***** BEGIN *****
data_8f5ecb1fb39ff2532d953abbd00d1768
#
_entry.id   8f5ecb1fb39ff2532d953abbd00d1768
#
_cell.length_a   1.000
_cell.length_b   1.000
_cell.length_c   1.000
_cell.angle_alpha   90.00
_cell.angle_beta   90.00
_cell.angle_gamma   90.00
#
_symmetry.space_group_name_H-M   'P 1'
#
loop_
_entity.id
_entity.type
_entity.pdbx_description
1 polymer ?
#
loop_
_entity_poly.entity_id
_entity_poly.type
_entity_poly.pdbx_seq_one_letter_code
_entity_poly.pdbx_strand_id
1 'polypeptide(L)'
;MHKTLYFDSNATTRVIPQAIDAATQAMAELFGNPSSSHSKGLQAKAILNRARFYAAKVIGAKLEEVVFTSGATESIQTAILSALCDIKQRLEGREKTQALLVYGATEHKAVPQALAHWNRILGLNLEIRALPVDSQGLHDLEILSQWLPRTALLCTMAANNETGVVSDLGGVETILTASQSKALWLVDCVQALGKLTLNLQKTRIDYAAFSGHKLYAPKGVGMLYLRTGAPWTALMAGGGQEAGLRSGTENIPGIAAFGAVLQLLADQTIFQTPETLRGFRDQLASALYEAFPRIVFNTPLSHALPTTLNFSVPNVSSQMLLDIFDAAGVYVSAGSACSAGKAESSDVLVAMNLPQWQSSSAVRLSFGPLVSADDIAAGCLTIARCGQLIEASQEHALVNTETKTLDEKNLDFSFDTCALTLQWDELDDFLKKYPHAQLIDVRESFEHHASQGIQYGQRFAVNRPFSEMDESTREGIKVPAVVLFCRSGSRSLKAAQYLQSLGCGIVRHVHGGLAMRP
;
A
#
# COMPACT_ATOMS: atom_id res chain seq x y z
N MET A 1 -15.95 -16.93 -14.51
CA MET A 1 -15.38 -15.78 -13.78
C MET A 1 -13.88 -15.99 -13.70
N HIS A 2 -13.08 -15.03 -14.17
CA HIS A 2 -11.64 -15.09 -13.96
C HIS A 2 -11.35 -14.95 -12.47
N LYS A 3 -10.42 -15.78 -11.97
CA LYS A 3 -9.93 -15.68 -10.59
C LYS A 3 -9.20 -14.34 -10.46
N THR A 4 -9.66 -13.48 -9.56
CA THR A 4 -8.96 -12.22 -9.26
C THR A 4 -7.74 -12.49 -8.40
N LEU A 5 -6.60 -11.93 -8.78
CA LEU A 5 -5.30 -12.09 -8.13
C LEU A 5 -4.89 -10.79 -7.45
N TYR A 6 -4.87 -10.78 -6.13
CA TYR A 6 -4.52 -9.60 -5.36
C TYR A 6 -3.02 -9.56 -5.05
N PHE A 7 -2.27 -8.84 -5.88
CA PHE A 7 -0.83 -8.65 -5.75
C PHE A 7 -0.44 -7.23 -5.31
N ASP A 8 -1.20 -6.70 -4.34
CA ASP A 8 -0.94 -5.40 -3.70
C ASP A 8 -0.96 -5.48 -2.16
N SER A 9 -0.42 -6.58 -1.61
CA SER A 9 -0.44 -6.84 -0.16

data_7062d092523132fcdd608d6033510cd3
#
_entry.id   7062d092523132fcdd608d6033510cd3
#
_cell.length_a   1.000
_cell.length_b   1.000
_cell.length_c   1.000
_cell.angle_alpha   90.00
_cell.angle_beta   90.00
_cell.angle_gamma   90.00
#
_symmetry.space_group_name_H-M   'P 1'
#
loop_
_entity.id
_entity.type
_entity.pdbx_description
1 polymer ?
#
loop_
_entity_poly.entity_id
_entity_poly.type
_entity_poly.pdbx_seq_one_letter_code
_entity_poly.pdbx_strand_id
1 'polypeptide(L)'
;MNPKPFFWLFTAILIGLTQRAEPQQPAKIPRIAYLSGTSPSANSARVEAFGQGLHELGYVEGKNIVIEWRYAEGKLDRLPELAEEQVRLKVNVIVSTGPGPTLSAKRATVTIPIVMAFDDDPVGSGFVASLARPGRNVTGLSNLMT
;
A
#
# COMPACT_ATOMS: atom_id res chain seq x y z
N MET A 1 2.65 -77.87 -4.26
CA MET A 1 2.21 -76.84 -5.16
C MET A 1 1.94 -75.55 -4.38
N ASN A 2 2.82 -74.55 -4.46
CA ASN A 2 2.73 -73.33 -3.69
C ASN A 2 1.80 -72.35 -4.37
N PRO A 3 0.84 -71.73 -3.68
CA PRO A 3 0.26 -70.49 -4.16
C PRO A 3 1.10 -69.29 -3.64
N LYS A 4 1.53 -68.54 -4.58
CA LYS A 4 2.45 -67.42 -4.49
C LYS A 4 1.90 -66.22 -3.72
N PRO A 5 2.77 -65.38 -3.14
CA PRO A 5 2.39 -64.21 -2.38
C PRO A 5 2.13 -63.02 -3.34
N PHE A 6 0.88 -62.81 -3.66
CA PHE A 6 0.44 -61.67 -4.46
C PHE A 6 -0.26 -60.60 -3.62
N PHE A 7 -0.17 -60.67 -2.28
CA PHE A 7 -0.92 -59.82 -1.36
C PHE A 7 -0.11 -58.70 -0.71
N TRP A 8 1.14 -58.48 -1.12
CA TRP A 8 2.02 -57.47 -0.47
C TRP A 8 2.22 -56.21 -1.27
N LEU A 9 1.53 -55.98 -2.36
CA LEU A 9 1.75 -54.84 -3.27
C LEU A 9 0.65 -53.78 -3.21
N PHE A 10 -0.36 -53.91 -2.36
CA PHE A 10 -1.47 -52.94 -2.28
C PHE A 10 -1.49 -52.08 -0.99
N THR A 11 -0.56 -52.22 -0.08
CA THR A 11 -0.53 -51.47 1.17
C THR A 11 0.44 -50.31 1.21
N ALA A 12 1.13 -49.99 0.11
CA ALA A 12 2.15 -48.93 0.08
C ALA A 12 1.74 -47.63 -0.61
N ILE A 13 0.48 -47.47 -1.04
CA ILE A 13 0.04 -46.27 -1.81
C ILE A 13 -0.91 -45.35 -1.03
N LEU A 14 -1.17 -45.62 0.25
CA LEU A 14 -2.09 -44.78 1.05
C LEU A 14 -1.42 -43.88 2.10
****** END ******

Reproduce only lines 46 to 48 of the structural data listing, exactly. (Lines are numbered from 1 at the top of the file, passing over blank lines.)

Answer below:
N TYR A 6 -4.87 -10.78 -6.13
CA TYR A 6 -4.52 -9.60 -5.36
C TYR A 6 -3.02 -9.56 -5.05